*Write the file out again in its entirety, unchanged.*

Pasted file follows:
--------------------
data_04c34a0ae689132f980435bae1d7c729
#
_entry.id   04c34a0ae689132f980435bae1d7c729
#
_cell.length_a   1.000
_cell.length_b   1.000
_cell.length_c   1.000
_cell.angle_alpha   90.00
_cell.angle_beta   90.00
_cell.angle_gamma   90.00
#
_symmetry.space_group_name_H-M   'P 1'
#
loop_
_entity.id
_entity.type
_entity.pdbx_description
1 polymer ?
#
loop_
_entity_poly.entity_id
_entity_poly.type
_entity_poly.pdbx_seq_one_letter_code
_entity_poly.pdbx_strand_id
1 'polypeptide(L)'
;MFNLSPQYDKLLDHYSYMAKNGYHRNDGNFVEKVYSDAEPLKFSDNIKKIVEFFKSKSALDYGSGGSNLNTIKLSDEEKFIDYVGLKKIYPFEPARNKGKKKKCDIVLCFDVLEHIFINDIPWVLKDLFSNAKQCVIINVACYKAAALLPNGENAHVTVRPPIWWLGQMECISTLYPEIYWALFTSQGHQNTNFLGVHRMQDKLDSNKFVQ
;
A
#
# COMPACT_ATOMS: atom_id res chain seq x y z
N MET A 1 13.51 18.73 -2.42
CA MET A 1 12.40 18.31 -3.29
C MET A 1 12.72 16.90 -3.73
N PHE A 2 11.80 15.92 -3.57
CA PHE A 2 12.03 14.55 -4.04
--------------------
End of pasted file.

data_04c34a0ae689132f980435bae1d7c729
#
_entry.id   04c34a0ae689132f980435bae1d7c729
#
_cell.length_a   1.000
_cell.length_b   1.000
_cell.length_c   1.000
_cell.angle_alpha   90.00
_cell.angle_beta   90.00
_cell.angle_gamma   90.00
#
_symmetry.space_group_name_H-M   'P 1'
#
loop_
_entity.id
_entity.type
_entity.pdbx_description
1 polymer ?
#
loop_
_entity_poly.entity_id
_entity_poly.type
_entity_poly.pdbx_seq_one_letter_code
_entity_poly.pdbx_strand_id
1 'polypeptide(L)'
;MFNLSPQYDKLLDHYSYMAKNGYHRNDGNFVEKVYSDAEPLKFSDNIKKIVEFFKSKSALDYGSGGSNLNTIKLSDEEKFIDYVGLKKIYPFEPARNKGKKKKCDIVLCFDVLEHIFINDIPWVLKDLFSNAKQCVIINVACYKAAALLPNGENAHVTVRPPIWWLGQMECISTLYPEIYWALFTSQGHQNTNFLGVHRMQDKLDSNKFVQ
;
A
#
# COMPACT_ATOMS: atom_id res chain seq x y z
N MET A 1 13.51 18.73 -2.42
CA MET A 1 12.40 18.31 -3.29
C MET A 1 12.72 16.90 -3.73
N PHE A 2 11.80 15.92 -3.57
CA PHE A 2 12.03 14.55 -4.04